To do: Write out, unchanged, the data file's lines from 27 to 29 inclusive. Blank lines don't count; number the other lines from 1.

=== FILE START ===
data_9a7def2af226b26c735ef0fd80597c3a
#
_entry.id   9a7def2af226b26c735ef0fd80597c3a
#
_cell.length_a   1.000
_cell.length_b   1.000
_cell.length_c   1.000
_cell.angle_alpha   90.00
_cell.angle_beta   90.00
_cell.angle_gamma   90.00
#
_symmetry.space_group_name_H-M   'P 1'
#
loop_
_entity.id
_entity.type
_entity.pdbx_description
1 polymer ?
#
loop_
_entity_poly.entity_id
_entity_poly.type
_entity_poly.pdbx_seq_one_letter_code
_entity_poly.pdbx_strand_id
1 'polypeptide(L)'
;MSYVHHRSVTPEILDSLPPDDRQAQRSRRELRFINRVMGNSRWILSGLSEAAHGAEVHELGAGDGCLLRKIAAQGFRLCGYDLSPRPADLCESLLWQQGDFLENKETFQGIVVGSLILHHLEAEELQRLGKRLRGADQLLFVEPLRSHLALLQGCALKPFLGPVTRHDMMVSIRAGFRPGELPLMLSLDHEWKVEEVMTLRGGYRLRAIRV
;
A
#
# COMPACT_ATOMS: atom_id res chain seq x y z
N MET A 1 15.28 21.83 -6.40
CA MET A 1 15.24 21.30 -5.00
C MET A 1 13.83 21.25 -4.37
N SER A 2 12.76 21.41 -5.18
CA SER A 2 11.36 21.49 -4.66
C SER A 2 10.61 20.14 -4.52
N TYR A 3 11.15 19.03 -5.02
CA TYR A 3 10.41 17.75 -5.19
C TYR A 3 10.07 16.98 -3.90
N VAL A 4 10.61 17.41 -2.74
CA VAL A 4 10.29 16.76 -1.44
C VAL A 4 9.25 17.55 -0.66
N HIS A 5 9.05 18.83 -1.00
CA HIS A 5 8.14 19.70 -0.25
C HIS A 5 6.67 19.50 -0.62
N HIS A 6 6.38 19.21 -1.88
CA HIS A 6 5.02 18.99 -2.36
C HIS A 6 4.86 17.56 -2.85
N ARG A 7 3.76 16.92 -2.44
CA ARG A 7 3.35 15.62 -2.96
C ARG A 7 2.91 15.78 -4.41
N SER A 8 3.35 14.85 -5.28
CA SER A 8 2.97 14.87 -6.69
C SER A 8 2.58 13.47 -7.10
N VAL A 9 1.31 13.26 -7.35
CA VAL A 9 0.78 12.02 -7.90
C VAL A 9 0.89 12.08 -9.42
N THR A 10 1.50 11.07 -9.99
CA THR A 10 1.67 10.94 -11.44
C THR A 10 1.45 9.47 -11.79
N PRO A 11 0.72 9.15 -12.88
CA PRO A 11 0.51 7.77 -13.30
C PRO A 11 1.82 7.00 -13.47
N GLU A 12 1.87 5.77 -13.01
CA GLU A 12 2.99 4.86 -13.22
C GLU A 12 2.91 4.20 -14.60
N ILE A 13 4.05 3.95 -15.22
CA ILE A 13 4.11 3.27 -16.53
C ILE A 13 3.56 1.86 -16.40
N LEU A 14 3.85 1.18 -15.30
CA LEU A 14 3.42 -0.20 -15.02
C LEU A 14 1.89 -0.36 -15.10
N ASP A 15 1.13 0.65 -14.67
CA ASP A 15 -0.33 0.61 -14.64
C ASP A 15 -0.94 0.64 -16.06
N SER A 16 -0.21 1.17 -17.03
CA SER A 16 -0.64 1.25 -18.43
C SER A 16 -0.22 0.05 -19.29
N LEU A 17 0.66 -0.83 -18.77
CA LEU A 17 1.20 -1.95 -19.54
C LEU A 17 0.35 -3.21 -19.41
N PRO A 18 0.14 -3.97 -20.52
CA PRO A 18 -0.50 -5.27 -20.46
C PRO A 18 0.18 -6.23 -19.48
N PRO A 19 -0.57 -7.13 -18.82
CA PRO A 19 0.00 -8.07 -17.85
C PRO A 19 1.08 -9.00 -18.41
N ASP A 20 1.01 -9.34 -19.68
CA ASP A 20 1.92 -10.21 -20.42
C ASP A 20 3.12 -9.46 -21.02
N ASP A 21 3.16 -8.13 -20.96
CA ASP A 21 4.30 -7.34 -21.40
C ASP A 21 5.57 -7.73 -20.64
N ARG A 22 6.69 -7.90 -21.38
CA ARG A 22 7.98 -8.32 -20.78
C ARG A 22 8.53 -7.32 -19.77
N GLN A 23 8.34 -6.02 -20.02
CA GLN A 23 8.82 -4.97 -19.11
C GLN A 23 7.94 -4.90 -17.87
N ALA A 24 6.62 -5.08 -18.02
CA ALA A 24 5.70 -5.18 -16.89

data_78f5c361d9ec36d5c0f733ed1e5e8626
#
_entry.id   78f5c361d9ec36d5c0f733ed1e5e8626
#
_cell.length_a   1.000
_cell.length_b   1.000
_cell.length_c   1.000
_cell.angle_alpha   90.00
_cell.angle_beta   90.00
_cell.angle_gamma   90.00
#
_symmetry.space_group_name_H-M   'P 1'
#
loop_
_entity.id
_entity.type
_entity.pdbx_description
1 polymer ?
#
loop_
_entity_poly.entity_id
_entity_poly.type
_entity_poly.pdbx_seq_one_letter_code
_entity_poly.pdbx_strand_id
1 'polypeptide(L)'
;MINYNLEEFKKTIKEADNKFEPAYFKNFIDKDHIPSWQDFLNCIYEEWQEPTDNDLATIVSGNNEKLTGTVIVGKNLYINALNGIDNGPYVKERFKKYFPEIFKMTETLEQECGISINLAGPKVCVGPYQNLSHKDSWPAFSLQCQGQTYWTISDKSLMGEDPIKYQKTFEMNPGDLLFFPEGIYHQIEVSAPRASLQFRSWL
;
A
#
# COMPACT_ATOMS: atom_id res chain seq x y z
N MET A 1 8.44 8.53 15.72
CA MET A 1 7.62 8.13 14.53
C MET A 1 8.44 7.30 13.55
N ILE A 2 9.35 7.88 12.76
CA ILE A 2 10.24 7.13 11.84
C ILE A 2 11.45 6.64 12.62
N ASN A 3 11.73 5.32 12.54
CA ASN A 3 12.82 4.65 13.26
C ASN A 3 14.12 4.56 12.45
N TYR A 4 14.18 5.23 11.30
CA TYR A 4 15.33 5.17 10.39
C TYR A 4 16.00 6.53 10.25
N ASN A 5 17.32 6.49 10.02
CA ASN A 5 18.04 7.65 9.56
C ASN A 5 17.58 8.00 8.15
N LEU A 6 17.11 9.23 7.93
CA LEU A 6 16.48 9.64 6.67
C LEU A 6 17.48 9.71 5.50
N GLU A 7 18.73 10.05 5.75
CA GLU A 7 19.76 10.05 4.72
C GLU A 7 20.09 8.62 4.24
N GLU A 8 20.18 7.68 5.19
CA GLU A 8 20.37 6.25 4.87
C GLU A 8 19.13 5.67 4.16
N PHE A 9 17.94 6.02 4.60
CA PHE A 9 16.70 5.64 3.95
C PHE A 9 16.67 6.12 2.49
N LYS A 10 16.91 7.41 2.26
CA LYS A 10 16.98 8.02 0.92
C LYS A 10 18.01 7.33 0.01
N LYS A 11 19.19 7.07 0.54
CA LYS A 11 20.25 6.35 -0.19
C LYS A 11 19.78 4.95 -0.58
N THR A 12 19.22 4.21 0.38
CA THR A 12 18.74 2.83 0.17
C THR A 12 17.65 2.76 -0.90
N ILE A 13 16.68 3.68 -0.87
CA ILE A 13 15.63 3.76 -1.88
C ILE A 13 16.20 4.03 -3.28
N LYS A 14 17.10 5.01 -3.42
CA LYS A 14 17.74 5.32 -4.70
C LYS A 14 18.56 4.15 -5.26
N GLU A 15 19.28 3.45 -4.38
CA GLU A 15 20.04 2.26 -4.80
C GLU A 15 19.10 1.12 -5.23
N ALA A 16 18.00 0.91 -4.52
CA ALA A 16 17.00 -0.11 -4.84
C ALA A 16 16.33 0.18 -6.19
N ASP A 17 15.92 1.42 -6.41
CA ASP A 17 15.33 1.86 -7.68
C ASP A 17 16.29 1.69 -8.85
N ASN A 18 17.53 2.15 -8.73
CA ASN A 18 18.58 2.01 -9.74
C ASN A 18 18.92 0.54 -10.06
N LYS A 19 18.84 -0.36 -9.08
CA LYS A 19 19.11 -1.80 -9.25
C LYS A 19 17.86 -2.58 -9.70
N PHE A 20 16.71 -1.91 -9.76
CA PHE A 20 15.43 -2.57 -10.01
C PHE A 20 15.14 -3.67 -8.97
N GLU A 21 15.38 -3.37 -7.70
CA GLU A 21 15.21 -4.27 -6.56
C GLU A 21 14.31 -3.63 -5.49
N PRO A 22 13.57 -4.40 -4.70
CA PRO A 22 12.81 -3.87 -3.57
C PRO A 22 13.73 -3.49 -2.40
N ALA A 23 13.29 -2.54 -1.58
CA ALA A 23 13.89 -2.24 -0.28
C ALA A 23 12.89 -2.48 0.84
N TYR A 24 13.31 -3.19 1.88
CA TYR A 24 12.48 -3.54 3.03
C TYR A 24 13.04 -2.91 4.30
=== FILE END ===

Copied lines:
;
A
#